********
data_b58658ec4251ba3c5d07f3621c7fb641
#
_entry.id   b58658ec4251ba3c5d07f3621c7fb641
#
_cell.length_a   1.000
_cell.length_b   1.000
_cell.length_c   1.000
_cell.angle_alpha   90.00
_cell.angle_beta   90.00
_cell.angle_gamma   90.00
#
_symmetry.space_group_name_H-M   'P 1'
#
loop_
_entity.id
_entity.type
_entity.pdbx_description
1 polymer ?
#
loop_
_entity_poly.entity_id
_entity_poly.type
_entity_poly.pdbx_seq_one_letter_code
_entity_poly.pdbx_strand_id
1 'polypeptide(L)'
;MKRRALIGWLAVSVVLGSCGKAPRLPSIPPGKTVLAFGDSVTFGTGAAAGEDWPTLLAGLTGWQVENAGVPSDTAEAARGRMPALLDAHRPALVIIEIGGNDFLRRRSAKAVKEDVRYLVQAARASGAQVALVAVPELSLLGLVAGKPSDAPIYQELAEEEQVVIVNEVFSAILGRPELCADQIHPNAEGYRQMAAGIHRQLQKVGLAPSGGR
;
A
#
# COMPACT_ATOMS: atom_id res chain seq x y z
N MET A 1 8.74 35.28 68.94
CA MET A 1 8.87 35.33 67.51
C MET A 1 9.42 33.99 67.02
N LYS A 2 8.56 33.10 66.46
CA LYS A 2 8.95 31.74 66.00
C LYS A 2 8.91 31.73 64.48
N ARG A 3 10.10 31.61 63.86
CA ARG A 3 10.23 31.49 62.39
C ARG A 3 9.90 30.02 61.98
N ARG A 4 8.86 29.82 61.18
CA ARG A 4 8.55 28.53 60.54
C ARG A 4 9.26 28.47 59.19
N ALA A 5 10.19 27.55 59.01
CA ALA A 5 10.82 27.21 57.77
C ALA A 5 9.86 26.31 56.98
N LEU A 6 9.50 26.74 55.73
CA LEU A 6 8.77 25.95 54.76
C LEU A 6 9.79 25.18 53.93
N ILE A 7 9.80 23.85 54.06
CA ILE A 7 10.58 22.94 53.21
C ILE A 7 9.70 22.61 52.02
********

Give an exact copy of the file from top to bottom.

data_b58658ec4251ba3c5d07f3621c7fb641
#
_entry.id   b58658ec4251ba3c5d07f3621c7fb641
#
_cell.length_a   1.000
_cell.length_b   1.000
_cell.length_c   1.000
_cell.angle_alpha   90.00
_cell.angle_beta   90.00
_cell.angle_gamma   90.00
#
_symmetry.space_group_name_H-M   'P 1'
#
loop_
_entity.id
_entity.type
_entity.pdbx_description
1 polymer ?
#
loop_
_entity_poly.entity_id
_entity_poly.type
_entity_poly.pdbx_seq_one_letter_code
_entity_poly.pdbx_strand_id
1 'polypeptide(L)'
;MKRRALIGWLAVSVVLGSCGKAPRLPSIPPGKTVLAFGDSVTFGTGAAAGEDWPTLLAGLTGWQVENAGVPSDTAEAARGRMPALLDAHRPALVIIEIGGNDFLRRRSAKAVKEDVRYLVQAARASGAQVALVAVPELSLLGLVAGKPSDAPIYQELAEEEQVVIVNEVFSAILGRPELCADQIHPNAEGYRQMAAGIHRQLQKVGLAPSGGR
;
A
#
# COMPACT_ATOMS: atom_id res chain seq x y z
N MET A 1 8.74 35.28 68.94
CA MET A 1 8.87 35.33 67.51
C MET A 1 9.42 33.99 67.02
N LYS A 2 8.56 33.10 66.46
CA LYS A 2 8.95 31.74 66.00
C LYS A 2 8.91 31.73 64.48
N ARG A 3 10.10 31.61 63.86
CA ARG A 3 10.23 31.49 62.39
C ARG A 3 9.90 30.02 61.98
N ARG A 4 8.86 29.82 61.18
CA ARG A 4 8.55 28.53 60.54
C ARG A 4 9.26 28.47 59.19
N ALA A 5 10.19 27.55 59.01
CA ALA A 5 10.82 27.21 57.77
C ALA A 5 9.86 26.31 56.98
N LEU A 6 9.50 26.74 55.73
CA LEU A 6 8.77 25.95 54.76
C LEU A 6 9.79 25.18 53.93
N ILE A 7 9.80 23.85 54.06
CA ILE A 7 10.58 22.94 53.21
C ILE A 7 9.70 22.61 52.02